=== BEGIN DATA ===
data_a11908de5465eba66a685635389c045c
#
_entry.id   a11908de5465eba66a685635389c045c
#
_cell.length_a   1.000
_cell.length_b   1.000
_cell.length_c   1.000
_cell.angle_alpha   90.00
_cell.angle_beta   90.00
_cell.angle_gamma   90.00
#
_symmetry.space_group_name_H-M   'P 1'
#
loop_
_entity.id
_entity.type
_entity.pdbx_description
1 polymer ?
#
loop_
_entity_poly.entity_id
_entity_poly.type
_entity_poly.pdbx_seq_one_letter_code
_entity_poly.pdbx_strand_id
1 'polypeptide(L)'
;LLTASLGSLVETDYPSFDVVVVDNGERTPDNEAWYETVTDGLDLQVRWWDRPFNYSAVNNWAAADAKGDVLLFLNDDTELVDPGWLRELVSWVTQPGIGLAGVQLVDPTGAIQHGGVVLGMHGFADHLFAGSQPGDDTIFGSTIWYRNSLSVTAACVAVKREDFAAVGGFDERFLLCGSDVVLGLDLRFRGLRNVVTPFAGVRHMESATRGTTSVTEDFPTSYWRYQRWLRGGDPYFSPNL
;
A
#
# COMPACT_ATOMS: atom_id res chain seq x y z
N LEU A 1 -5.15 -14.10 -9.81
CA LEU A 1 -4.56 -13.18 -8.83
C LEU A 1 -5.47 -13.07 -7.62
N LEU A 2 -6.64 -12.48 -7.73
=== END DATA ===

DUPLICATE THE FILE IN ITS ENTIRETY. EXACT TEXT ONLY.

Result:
data_a11908de5465eba66a685635389c045c
#
_entry.id   a11908de5465eba66a685635389c045c
#
_cell.length_a   1.000
_cell.length_b   1.000
_cell.length_c   1.000
_cell.angle_alpha   90.00
_cell.angle_beta   90.00
_cell.angle_gamma   90.00
#
_symmetry.space_group_name_H-M   'P 1'
#
loop_
_entity.id
_entity.type
_entity.pdbx_description
1 polymer ?
#
loop_
_entity_poly.entity_id
_entity_poly.type
_entity_poly.pdbx_seq_one_letter_code
_entity_poly.pdbx_strand_id
1 'polypeptide(L)'
;LLTASLGSLVETDYPSFDVVVVDNGERTPDNEAWYETVTDGLDLQVRWWDRPFNYSAVNNWAAADAKGDVLLFLNDDTELVDPGWLRELVSWVTQPGIGLAGVQLVDPTGAIQHGGVVLGMHGFADHLFAGSQPGDDTIFGSTIWYRNSLSVTAACVAVKREDFAAVGGFDERFLLCGSDVVLGLDLRFRGLRNVVTPFAGVRHMESATRGTTSVTEDFPTSYWRYQRWLRGGDPYFSPNL
;
A
#
# COMPACT_ATOMS: atom_id res chain seq x y z
N LEU A 1 -5.15 -14.10 -9.81
CA LEU A 1 -4.56 -13.18 -8.83
C LEU A 1 -5.47 -13.07 -7.62
N LEU A 2 -6.64 -12.48 -7.73